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he also serves as president biden's chief medical advisor and has served under six presidents starting with president ronald reagan. we also want to welcome dr. rochelle walensky, who is the 19th director from the center for disease control and prevention and the ninth administrator of the agency for toxic substances and disease registry. provider -- prior to leading the cdc, dr. walensky served as the chief of the division of infectious diseases at massachusetts general hospital and professor of medicine at harvard medical school. good afternoon, doctors. how are you guys doing? dr. fauci: very well thank you, mr. anthony. thank you for having me. dr. walensky: thank you.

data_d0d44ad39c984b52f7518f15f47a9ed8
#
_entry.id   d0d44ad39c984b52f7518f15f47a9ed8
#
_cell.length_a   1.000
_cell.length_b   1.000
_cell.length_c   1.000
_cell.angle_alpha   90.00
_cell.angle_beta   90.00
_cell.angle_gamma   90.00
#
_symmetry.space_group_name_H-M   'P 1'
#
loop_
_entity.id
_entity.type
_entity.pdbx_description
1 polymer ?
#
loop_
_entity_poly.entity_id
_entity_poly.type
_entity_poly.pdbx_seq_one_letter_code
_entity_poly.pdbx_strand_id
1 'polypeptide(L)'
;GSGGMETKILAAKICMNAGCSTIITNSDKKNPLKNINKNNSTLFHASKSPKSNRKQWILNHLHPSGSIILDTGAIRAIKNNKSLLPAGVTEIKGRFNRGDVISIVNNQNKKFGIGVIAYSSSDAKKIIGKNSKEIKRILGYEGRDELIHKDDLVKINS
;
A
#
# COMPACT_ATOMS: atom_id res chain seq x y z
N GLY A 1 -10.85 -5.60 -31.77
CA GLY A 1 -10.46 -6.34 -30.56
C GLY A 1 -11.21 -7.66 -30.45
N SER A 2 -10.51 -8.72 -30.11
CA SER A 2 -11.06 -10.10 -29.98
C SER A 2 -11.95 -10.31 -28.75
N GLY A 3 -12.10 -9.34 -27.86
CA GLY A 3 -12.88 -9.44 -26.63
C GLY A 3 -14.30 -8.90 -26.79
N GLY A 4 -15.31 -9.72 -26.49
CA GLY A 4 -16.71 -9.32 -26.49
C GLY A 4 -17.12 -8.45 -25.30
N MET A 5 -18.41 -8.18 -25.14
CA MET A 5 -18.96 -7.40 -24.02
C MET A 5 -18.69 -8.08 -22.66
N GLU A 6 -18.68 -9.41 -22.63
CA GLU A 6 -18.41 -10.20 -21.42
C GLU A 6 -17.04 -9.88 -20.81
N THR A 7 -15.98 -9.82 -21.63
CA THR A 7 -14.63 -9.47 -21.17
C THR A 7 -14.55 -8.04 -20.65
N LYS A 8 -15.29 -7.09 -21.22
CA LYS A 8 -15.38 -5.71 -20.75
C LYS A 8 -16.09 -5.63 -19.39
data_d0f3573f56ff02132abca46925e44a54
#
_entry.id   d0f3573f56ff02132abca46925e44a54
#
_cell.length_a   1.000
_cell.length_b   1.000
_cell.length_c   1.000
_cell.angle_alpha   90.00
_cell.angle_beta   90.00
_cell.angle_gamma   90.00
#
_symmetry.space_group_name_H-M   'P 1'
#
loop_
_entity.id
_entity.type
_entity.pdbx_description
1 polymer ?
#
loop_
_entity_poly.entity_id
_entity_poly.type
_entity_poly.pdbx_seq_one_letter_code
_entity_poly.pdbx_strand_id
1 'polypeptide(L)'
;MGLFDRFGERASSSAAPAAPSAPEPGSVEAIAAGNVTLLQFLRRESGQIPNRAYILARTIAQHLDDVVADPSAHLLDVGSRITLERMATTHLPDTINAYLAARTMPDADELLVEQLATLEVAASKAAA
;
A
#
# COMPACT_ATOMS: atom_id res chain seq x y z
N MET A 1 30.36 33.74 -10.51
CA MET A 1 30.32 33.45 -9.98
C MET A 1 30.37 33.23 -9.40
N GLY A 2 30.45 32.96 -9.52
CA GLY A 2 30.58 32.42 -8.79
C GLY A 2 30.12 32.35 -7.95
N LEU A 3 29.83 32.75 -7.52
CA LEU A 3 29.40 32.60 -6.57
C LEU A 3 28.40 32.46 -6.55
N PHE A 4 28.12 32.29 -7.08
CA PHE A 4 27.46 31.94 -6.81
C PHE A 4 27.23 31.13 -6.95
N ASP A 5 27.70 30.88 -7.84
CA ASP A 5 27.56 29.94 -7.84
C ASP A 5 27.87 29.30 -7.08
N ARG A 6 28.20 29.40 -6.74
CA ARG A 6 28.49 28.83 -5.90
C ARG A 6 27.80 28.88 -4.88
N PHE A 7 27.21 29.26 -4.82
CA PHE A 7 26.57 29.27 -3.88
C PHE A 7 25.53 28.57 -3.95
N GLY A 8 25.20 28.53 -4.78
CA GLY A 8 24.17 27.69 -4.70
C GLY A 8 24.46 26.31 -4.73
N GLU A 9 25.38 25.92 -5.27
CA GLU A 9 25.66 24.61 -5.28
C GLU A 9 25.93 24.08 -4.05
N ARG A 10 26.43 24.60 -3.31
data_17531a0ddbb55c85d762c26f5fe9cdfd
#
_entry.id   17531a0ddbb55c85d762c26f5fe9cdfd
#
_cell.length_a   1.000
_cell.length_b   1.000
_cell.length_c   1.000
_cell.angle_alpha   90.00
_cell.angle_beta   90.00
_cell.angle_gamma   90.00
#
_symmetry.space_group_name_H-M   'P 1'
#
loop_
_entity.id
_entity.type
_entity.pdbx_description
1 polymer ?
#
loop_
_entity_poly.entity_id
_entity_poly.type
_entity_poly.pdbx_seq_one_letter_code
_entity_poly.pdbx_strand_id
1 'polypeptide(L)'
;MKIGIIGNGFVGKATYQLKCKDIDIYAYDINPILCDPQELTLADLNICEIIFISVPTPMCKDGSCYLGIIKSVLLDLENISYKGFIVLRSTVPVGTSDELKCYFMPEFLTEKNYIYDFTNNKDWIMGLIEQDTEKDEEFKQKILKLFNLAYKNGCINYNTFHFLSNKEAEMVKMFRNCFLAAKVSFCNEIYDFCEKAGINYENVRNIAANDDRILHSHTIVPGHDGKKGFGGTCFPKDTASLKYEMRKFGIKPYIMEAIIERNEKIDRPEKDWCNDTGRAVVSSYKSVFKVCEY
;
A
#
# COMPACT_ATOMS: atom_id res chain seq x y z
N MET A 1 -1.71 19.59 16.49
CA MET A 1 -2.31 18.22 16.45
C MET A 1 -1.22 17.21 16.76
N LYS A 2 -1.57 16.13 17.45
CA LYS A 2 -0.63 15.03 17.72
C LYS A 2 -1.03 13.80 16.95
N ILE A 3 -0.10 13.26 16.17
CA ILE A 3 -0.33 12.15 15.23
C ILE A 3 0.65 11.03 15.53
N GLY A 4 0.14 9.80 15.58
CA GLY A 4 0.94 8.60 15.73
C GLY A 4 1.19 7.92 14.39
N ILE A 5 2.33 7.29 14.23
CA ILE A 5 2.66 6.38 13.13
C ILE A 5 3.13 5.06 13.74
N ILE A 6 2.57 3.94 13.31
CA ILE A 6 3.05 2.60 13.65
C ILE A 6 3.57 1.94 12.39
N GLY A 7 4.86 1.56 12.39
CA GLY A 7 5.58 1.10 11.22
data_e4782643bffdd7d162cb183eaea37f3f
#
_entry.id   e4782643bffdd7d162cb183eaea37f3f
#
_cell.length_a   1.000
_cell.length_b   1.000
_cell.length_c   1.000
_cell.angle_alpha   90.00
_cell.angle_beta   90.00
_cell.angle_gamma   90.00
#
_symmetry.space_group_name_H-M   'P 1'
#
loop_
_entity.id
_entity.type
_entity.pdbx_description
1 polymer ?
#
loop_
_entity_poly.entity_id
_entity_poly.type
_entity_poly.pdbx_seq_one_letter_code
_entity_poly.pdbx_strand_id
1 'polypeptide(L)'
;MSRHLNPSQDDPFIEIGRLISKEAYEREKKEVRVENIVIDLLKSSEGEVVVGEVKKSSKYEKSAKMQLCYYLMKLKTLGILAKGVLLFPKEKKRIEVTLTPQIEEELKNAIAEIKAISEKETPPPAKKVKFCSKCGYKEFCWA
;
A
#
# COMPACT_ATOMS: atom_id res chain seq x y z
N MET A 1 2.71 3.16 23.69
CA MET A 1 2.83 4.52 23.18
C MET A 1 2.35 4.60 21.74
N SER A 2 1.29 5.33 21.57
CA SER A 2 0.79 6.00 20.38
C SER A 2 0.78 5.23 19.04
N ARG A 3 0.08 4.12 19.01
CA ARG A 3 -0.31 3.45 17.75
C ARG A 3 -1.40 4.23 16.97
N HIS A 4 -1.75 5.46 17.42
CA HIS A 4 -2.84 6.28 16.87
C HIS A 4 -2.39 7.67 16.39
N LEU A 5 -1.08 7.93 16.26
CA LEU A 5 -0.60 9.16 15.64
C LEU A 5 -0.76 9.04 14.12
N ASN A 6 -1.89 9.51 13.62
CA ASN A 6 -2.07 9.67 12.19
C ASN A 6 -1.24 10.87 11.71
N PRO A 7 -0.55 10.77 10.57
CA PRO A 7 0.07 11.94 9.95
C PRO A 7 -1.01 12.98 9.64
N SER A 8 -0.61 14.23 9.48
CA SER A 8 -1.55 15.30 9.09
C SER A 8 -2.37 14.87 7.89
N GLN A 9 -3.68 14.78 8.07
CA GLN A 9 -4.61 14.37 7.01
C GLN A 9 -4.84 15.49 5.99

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clarence: let me start with you, dr. fauci. nearly 50 days into the biden administration, where are we today with the rate of infections with this disease in your perspective whether the worst is behind us? dr. fauci: well, right now, even though we have seen over the past weeks and months a sharp decline in the number of infections per day, which were as high as 300,000 to 400,000 per day, the sharp decline is good news but the sobering news about this is we reached what is somewhat of a plateau in the diminution of daily cases at the seven day average being somewhere around 60,000 to 70,000. the good news was it was coming down. the sobering news is it is